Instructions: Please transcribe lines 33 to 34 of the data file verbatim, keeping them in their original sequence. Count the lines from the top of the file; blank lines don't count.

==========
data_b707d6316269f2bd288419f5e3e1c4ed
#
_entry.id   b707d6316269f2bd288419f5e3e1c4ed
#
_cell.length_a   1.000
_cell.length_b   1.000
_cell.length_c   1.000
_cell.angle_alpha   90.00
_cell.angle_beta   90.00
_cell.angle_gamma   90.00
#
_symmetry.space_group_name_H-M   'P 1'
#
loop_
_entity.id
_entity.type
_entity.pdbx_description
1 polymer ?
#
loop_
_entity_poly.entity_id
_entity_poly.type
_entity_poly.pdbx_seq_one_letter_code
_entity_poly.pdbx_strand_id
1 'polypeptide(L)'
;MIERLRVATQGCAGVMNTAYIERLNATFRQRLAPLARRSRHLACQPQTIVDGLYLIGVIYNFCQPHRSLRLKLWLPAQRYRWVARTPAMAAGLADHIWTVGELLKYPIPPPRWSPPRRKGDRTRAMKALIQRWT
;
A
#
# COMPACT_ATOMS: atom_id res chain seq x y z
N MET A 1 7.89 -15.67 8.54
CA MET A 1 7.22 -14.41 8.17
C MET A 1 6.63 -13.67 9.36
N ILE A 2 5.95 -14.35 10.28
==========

C MET A 1 6.63 -13.67 9.36
N ILE A 2 5.95 -14.35 10.28